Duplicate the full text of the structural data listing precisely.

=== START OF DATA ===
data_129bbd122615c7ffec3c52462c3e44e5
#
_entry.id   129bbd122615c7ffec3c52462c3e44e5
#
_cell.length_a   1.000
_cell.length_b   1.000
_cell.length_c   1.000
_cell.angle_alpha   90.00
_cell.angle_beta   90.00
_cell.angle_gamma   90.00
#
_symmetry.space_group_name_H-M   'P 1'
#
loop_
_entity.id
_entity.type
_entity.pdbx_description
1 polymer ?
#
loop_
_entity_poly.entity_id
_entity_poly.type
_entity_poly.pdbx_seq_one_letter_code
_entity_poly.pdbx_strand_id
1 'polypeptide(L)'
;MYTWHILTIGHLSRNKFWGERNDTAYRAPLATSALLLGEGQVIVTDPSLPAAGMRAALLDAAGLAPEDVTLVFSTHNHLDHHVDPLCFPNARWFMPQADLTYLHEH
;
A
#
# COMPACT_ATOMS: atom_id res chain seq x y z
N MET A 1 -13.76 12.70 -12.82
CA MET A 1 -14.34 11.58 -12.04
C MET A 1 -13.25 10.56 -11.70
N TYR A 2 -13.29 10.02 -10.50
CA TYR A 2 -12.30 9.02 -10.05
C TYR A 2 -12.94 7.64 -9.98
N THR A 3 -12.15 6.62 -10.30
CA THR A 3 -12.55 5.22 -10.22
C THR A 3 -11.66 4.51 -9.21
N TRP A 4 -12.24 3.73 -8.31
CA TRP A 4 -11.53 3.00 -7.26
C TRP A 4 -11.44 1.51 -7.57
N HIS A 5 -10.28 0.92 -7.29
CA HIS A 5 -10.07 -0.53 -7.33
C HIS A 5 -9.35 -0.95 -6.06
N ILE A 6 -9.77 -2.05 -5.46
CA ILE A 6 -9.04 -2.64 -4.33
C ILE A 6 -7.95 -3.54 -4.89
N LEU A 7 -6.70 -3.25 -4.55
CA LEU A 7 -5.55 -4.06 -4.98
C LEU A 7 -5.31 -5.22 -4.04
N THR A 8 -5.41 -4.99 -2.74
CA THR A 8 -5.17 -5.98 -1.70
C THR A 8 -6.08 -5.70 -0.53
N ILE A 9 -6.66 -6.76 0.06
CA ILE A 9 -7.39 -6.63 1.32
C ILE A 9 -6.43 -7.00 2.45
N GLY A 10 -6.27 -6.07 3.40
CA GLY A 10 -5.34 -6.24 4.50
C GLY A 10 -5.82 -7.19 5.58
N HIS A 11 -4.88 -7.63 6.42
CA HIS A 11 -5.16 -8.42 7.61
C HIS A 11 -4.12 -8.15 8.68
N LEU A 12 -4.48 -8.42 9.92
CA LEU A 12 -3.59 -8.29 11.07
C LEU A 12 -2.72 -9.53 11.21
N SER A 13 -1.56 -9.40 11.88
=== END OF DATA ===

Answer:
data_129bbd122615c7ffec3c52462c3e44e5
#
_entry.id   129bbd122615c7ffec3c52462c3e44e5
#
_cell.length_a   1.000
_cell.length_b   1.000
_cell.length_c   1.000
_cell.angle_alpha   90.00
_cell.angle_beta   90.00
_cell.angle_gamma   90.00
#
_symmetry.space_group_name_H-M   'P 1'
#
loop_
_entity.id
_entity.type
_entity.pdbx_description
1 polymer ?
#
loop_
_entity_poly.entity_id
_entity_poly.type
_entity_poly.pdbx_seq_one_letter_code
_entity_poly.pdbx_strand_id
1 'polypeptide(L)'
;MYTWHILTIGHLSRNKFWGERNDTAYRAPLATSALLLGEGQVIVTDPSLPAAGMRAALLDAAGLAPEDVTLVFSTHNHLDHHVDPLCFPNARWFMPQADLTYLHEH
;
A
#
# COMPACT_ATOMS: atom_id res chain seq x y z
N MET A 1 -13.76 12.70 -12.82
CA MET A 1 -14.34 11.58 -12.04
C MET A 1 -13.25 10.56 -11.70
N TYR A 2 -13.29 10.02 -10.50
CA TYR A 2 -12.30 9.02 -10.05
C TYR A 2 -12.94 7.64 -9.98
N THR A 3 -12.15 6.62 -10.30
CA THR A 3 -12.55 5.22 -10.22
C THR A 3 -11.66 4.51 -9.21
N TRP A 4 -12.24 3.73 -8.31
CA TRP A 4 -11.53 3.00 -7.26
C TRP A 4 -11.44 1.51 -7.57
N HIS A 5 -10.28 0.92 -7.29
CA HIS A 5 -10.07 -0.53 -7.33
C HIS A 5 -9.35 -0.95 -6.06
N ILE A 6 -9.77 -2.05 -5.46
CA ILE A 6 -9.04 -2.64 -4.33
C ILE A 6 -7.95 -3.54 -4.89
N LEU A 7 -6.70 -3.25 -4.55
CA LEU A 7 -5.55 -4.06 -4.98
C LEU A 7 -5.31 -5.22 -4.04
N THR A 8 -5.41 -4.99 -2.74
CA THR A 8 -5.17 -5.98 -1.70
C THR A 8 -6.08 -5.70 -0.53
N ILE A 9 -6.66 -6.76 0.06
CA ILE A 9 -7.39 -6.63 1.32
C ILE A 9 -6.43 -7.00 2.45
N GLY A 10 -6.27 -6.07 3.40
CA GLY A 10 -5.34 -6.24 4.50
C GLY A 10 -5.82 -7.19 5.58
N HIS A 11 -4.88 -7.63 6.42
CA HIS A 11 -5.16 -8.42 7.61
C HIS A 11 -4.12 -8.15 8.68
N LEU A 12 -4.48 -8.42 9.92
CA LEU A 12 -3.59 -8.29 11.07
C LEU A 12 -2.72 -9.53 11.21
N SER A 13 -1.56 -9.40 11.88